Food, as a topic, is more complicated than just a recitation of the techniques and ingredients to produce a certain recipe. (For me, its more complicated.) It's how do you fight the hunger that rises up three times a day? How do you fulfill the demands from your body for calcium, protein, micro-nutrients of every stripe, when your body allows you, even encourages you, to eat "whatever?" It's complicated also because money, to buy the fruit and vegetables, doesn't grow on trees. One's budget is limited. It's no good to pretend we live in the Garden of Eden and all that's required to eat healthily are good intentions. Cash is required as well.

So, I am renewing my commitment to writing about what I spend and what I eat. It's important to me to get this figured out.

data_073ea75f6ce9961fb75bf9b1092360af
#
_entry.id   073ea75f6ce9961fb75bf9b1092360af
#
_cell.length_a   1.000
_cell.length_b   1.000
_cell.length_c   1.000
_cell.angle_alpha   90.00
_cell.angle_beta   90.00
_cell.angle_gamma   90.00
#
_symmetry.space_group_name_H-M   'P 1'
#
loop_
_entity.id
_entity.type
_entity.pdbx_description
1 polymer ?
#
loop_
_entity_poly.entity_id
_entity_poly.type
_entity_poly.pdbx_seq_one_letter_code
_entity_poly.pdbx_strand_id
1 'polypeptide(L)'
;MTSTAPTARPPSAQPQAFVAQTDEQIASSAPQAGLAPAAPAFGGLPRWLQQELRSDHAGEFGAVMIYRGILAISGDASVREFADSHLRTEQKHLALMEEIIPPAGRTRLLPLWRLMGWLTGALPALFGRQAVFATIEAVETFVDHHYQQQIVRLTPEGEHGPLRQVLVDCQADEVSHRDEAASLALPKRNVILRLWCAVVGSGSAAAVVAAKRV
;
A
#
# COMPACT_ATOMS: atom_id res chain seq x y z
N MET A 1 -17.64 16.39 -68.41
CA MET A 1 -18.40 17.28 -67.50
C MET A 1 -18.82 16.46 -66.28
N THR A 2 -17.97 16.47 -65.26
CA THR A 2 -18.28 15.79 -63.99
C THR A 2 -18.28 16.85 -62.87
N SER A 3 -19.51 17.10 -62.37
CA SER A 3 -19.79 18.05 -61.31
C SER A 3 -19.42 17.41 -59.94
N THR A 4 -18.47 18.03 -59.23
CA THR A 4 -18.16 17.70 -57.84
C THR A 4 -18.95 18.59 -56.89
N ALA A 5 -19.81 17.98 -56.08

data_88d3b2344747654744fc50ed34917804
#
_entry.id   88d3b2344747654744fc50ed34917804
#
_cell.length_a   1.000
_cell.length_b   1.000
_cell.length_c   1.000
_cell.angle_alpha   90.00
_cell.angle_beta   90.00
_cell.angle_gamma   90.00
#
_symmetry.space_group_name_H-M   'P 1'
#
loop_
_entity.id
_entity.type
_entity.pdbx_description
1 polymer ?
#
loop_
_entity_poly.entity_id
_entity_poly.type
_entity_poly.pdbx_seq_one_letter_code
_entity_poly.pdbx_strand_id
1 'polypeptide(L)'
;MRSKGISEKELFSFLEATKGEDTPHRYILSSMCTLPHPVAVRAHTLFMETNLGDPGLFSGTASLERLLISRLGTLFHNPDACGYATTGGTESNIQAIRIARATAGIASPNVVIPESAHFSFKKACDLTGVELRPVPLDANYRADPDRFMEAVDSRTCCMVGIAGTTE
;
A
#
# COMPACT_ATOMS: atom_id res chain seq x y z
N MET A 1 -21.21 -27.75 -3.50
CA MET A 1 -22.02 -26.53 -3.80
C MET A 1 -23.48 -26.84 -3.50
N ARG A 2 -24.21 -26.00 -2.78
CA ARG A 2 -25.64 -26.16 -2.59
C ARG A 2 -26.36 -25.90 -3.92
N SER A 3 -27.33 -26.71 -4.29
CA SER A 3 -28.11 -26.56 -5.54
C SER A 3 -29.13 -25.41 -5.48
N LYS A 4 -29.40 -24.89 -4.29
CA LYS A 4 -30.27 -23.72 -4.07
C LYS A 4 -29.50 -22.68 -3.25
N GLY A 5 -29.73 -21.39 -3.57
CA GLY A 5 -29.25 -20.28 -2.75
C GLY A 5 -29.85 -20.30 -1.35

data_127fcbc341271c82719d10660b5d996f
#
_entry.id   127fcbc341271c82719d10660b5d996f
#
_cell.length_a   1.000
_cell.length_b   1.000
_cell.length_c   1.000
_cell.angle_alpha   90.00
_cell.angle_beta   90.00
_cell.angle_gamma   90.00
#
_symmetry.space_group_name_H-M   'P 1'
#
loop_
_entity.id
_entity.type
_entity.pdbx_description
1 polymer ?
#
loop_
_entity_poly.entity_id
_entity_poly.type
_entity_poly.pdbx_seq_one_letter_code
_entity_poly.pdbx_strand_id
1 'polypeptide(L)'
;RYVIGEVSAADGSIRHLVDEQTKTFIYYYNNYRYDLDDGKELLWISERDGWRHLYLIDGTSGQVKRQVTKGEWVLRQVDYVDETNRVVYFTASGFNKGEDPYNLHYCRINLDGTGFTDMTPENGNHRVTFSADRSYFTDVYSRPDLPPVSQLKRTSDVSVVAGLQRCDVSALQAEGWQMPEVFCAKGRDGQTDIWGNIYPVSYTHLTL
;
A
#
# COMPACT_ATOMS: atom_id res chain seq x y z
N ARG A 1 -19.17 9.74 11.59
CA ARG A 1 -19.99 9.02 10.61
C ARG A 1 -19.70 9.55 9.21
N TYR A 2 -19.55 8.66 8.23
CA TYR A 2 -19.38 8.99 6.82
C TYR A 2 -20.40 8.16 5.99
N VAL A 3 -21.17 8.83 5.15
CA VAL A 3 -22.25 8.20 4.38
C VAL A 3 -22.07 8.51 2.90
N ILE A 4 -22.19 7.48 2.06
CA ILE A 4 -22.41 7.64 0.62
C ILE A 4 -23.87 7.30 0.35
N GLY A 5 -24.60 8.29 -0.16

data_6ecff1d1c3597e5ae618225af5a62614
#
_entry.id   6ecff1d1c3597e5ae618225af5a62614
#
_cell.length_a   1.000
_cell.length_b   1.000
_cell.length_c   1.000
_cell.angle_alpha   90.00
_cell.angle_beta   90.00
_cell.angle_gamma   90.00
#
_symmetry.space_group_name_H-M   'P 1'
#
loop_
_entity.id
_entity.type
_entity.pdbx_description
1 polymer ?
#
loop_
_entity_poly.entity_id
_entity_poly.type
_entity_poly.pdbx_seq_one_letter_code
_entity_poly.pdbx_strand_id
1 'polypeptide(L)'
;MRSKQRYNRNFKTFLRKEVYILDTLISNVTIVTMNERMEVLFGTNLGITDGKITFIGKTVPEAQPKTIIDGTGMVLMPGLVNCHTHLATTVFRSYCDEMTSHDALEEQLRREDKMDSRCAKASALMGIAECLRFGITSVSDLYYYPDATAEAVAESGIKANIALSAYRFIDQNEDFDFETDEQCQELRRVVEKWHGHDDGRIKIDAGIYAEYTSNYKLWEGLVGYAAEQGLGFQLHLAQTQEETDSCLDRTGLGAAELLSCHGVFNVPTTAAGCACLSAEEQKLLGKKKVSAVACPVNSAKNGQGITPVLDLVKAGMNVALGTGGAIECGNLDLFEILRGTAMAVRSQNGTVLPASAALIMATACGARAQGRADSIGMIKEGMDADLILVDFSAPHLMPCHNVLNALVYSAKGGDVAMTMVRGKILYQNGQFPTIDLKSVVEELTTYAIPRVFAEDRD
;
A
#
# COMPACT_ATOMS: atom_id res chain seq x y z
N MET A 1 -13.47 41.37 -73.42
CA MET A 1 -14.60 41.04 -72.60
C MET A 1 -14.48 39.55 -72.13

Tuesday, October 27, 2009

So many of us are overwieght

Seeking inspiration recently, I Googled "real life weight loss success stories" and the first hit was Fitness Magazine... a story about women who have actually lost weight...which, when I clicked on it, immediately led me to a recipe for macaroni and cheese.

Such are the dangers of seeking advice on the Internet. You cannot lose weight eating macaroni and cheese. I'm sorry. We have been told that diets don't work, and this is sooo true, but there does have to be an element of restraint in one's eating. Last night I talked myself out of a dozen different eating scenarios. I wanted ice cream, I wanted mindless eating. In the past, I have given into these habits faster than you can say "eating like this will make you gain weight."